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Slowly, it turned into a festival of merriment for anyone who joined in the dance — right from children to senior citizens. Saurashtra also has traditional male-only garbas in some districts.
Garba being a Gujarati folk form is a must at weddings and almost any celebration, and therefore Navratri without garba cannot be imagined.
What is unique about Navratri in Gujarat?
The Sheri Garba, celebrated after sundown and unique to the Navratri festival in Gujarat, is marked by rhythmic circular dancing to the backdrop of the dhol. In the 1980s, the festival began to be commercially organised in hired party plots becoming ticketed events, and the dance multiplied into concentric circles of young men and women.
Gradually, it started attracting corporate houses for its branding, and tourists, even NRIs from across the world. The scale of the garba has only grown roping in sponsors, event managers, DJs and professional musicians, and the garba grounds today open with food courts as large as the dance floor to ensure nine nights of sheer entertainment and business. Preparation for the festival starts six months in advance sometimes, with the opening of garba training classes, booking of the grounds, caterers, and other logistics. The Gujarat government too started hosting a garba titled ”Vibrant Navratri” since 2004.
Hiren Bhatt, secretary of Gandhinagar Cultural Forum, a noted Garba organising group in Gandhinagar, said there is a huge population of NRIs or NRGs who plan their holidays for Navratri. “In Gandhinagar alone, there will be minimum 100 families who stay abroad and come to the state capital for Navratri every year,” Bhatt said.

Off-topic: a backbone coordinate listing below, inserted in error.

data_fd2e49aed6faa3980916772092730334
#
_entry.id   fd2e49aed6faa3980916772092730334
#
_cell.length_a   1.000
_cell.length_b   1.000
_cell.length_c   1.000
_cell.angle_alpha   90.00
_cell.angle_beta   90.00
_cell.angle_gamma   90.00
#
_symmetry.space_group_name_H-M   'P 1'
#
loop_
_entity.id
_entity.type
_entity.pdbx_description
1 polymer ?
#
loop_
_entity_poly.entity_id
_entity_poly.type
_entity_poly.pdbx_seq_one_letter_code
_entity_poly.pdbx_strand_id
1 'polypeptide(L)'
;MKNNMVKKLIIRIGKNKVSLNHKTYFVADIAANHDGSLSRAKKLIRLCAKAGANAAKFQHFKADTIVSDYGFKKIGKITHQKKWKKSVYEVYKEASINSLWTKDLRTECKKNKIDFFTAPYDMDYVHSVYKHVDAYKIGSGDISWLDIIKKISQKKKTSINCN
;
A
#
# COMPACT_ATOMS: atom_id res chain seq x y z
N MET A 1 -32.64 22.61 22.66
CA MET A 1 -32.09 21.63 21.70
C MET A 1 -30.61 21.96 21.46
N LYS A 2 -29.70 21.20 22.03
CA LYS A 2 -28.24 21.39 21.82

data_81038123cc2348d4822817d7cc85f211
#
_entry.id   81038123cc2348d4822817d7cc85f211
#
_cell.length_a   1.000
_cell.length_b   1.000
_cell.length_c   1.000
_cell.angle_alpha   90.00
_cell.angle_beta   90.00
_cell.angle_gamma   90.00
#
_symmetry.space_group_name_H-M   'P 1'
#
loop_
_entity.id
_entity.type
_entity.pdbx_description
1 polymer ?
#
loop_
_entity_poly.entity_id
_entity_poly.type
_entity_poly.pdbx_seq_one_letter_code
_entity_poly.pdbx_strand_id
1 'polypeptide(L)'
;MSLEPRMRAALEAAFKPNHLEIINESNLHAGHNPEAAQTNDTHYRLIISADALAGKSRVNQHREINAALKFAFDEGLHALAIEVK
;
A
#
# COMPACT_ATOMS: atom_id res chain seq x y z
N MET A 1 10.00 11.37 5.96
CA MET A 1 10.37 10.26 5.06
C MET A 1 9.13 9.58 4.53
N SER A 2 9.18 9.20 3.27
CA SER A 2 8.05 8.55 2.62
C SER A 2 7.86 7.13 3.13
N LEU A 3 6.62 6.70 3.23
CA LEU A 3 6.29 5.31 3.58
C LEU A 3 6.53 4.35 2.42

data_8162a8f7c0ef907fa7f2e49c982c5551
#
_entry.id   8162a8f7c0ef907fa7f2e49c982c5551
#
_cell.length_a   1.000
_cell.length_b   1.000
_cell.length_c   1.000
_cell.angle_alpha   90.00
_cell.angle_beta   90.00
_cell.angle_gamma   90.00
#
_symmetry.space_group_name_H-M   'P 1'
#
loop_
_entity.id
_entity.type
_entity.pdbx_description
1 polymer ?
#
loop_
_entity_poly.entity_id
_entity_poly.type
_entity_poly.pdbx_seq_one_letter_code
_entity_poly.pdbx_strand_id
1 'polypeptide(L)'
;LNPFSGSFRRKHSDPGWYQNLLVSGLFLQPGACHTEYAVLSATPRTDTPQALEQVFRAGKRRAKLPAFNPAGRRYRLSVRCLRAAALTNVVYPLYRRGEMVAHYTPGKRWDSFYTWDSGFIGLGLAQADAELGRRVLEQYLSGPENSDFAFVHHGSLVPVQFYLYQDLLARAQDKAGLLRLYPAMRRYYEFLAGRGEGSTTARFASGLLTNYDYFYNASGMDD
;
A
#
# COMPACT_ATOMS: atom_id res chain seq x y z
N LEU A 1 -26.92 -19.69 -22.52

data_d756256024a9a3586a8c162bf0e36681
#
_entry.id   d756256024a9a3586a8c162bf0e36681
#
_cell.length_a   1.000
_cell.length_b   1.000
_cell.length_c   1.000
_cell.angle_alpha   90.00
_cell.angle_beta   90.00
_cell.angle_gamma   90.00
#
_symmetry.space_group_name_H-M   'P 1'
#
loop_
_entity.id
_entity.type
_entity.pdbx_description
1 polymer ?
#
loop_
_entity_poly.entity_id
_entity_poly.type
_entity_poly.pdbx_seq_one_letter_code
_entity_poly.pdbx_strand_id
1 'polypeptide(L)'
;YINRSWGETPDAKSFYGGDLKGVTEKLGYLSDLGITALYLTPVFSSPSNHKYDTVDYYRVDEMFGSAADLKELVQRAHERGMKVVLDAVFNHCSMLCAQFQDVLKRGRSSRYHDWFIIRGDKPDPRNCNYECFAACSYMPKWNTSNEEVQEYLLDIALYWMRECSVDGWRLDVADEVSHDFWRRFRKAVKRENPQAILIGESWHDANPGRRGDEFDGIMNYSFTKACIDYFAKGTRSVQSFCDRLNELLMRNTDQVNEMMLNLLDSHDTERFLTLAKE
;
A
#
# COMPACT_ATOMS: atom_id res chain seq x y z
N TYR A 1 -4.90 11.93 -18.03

The garba has also become a metric for the state to brand itself as “safe for women”.
The United Way of Baroda in Vadodara, which sees 30,000 participants at any given time of the nine nights and an additional 15,000 ticket-holding audience, is considered among the larger garbas of Gujarat.
Participants too prepare well in advance matching the ghaghra-cholis with jewellery, one for each night, some vying for the prizes at the end of the festival for the best performances.
Why can’t Garba be played in times of Covid19?
The medical fraternity had been against organization of Garba in Gujarat during COVID-19 pandemic since the beginning. The Ahmedabad Chapter of Indian Medical Association (AMA) had written to Chief Minister Vijay Rupani: “…We doctors have been working day and night without rest to fight this Pandemic and to treat the patients as front line warriors. It would be catastrophic if such social gatherings are allowed. Though, rules and regulations are put up, people hardly follow them. There will be no social distancing and may be no proper mask adornment. This would in turn increase the rate of infection and we would be putting so many lives in danger.”
The representation also cited the government action curbing social gatherings during festivals such as Lord Jagannath Rathyatra, Eid, Muharram, Ganesh Utsav, Janmashtami etc. and added that ‘it helped controlling the pandemic to a great extent.’